Before delving into the past week at PTRN, I feel compelled to say a few words regarding the Ted Wells Report on the goings on with the Miami Dolphins.
To say it detailed appalling behavior is a gross understatement. The actions of the players towards not only teammates but also members of the Dolphins staff is almost incomprehensible. Unfortunately, it has to be comprehended, because it actually took place.
It is one thing to engage in good natured ribbing of someone. It is another to push the limits of that to the extent where these players went. And that is just plain sad.
Teammates are supposed to support each other, not drive them down, kicking dirt in their face. You don’t have to like the people you work with, but to achieve the goals you have in front of you (in this case winning the Super Bowl), you have to work in unison as a team.
Saying the things that were said to Jonathan Martin by members of his team are the polar opposite of team building. It alienates and demeans fellow members of the team, and leaves them questioning their own ability, as well as their own self worth.
On the surface, the only thing Jonathan Martin was attempting to do was fit in with his teammates. His needing to be accepted was almost as paramount as performing well on the playing field, and he allowed the actions by his teammates to take place by participating in the mental abuse they delivered.
However, his teammates, Richie Incognito in particular, pushed this to the limit, and pushed Martin to his breaking point. The comments made about him, as well as family members, would have pushed most past the point of no return long before Martin walked away from the Dolphins.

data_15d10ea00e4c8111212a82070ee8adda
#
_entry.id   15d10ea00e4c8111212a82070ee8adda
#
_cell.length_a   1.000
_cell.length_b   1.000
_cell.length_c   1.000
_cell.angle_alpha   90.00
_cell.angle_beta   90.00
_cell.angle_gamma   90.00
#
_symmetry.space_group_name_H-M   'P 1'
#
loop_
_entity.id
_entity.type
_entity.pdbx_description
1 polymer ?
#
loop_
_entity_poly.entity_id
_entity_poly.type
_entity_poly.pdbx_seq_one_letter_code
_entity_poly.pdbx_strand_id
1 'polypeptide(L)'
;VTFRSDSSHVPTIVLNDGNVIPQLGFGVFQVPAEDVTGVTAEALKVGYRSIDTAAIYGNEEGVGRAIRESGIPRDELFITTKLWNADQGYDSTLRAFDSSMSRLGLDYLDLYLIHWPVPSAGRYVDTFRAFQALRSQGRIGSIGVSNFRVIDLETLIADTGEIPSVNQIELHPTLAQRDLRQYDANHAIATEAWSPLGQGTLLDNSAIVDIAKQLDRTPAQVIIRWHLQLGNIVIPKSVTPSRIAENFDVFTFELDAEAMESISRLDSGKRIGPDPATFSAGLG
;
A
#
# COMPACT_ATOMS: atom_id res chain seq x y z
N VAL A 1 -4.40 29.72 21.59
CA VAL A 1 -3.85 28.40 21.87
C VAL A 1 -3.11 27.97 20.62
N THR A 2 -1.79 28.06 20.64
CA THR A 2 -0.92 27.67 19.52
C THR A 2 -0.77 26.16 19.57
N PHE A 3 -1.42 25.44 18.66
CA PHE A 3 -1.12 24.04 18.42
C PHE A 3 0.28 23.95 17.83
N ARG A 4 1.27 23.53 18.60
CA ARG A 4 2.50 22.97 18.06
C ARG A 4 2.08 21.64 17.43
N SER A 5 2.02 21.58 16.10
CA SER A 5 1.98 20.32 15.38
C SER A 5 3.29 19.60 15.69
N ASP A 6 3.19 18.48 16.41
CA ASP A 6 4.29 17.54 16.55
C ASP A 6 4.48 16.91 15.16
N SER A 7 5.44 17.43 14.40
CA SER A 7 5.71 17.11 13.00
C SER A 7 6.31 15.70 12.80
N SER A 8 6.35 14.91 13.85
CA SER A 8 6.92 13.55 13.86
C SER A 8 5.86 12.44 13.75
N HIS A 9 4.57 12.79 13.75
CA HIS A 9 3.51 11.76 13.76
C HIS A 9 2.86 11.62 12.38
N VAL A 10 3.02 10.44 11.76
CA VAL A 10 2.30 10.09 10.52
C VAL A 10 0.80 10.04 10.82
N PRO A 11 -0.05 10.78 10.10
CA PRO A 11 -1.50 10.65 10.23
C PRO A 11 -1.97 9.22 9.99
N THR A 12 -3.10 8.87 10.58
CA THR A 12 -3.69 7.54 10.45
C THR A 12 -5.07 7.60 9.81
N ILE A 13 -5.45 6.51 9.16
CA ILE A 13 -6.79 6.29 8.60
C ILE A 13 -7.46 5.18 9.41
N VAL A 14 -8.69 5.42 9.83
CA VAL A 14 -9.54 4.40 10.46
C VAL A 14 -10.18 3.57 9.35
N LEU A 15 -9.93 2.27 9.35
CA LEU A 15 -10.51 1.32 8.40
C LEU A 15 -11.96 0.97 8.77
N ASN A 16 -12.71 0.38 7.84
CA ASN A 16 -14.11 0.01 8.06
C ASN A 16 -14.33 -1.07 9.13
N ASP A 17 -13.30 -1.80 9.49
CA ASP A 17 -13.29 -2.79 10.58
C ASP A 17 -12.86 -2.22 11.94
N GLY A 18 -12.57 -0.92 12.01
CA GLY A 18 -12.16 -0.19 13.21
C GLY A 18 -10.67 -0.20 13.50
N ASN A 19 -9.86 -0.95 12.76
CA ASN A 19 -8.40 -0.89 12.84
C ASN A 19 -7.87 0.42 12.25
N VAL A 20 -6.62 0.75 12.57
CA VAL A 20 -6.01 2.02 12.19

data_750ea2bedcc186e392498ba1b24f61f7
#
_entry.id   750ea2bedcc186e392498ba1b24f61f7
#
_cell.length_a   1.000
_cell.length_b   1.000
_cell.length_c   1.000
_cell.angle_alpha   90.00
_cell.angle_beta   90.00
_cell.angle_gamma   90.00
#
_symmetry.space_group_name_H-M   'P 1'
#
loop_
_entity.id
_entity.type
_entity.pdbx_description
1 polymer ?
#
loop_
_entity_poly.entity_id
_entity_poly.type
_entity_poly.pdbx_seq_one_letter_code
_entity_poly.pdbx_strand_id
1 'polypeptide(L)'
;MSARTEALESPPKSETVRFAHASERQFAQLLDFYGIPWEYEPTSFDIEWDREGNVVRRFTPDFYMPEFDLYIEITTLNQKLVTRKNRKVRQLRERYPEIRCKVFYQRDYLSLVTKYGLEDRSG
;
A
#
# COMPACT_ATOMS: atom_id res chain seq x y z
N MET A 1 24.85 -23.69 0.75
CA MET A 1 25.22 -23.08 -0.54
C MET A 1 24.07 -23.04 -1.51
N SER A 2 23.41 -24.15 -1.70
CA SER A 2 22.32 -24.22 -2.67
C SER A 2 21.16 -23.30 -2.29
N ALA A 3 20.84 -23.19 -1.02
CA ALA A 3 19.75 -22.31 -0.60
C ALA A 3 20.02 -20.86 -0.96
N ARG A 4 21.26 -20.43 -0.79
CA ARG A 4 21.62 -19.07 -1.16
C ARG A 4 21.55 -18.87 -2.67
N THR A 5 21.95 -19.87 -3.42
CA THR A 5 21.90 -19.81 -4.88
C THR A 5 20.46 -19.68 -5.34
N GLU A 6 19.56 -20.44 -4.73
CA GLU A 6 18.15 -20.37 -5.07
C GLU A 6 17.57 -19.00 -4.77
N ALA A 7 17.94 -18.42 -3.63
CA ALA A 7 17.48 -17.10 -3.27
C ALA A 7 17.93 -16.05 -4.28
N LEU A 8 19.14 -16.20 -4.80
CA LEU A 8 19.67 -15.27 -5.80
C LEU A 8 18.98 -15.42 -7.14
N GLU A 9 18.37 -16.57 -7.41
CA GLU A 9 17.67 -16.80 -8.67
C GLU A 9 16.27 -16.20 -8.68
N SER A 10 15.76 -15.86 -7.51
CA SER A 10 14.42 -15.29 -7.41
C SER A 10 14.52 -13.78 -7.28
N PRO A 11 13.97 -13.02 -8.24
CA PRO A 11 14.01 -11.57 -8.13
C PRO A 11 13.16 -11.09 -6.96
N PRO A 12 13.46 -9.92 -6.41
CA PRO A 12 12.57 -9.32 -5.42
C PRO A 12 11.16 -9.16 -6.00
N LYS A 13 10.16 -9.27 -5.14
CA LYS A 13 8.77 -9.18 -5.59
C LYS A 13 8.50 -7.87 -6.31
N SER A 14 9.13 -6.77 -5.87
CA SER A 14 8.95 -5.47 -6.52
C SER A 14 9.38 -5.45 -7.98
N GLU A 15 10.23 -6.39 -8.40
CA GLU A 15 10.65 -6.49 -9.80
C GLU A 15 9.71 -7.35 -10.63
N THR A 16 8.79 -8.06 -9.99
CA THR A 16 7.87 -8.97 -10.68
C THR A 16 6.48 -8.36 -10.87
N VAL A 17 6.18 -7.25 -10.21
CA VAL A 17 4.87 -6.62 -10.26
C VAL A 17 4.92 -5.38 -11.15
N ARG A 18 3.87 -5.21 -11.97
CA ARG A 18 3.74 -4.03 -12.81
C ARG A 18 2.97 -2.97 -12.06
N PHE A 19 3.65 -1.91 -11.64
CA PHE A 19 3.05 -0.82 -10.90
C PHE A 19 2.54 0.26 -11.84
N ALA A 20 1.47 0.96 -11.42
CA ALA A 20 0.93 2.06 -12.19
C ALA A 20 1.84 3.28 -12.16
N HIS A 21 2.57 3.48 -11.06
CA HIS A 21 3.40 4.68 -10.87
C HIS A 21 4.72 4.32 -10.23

Perhaps the biggest question is where was Head Coach Joe Philbin while all of this was going on? How could he not have had any sort of inkling for what was happening in his locker room? That is a question that I keep asking myself, and will continue to until this entire saga is resolved.
Locker room actions are “unique” to say the least. I’ve played on teams, and been in locker rooms. Some if not most of the things that are said in there are meant to stay in there. But I can honestly say that on every team I ever played for, all locker room talk ended the second we walked out into the real world again. Maybe I was lucky, maybe I was fortunate enough to have decent individuals as teammates, and not the sort of teammates Jonathan Martin had.
To assume that the Packers do not have locker room talk is foolish. Of course they do. All teams do. And that is why it is important that TJ Lang took to Twitter after the Wells report was issued and said the following:
Please don’t stereotype NFL players for what’s going on with Miami. That type of stuff is not common in other locker rooms.
— TJ Lang (@TJLang70) February 14, 2014
Is there locker room activity with the Packers? Yes. Does it approach the level that it did with the Dolphins? Apparently not. And for that we should all be grateful.
This week at Packers Talk Radio Network:
Ian Hanley, one of the newest additions to the PTRN staff, gave us some potential first round targets for the Packers in the upcoming NFL Draft.
Jacob says that recent comments by Mike McCarthy regarding the defense in 2014 are meaningless.
Piggybacking on that thought, John wonders if McCarthy’s comments are an indication of actual changes coming to the defense, or merely coach speak during the offseason. (My heart tells me changes, my head tells me coachspeak).
Ross continued the defensive theme of the week with a look at an area the Packers need to address this offseason: outside linebacker opposite Clay Matthews.
Richard Chang from “Out of the Pocket” wrote an excellent article about what to do on Packer-less Sundays.
From the Benches was back this week with their latest episode, during which they speak with former North Dakota State quarterback Brock Jensen.
Be sure to also check out the latest installment of Surviving Sunday: Packers News, Notes and Links for the Football Deprived over at AllGBP.com It’s a must read every Sunday during the off season.
Follow Packers Talk Radio Network on Twitter @packerstalknet. Also check out the PTRN Facebook page, and give it a like today!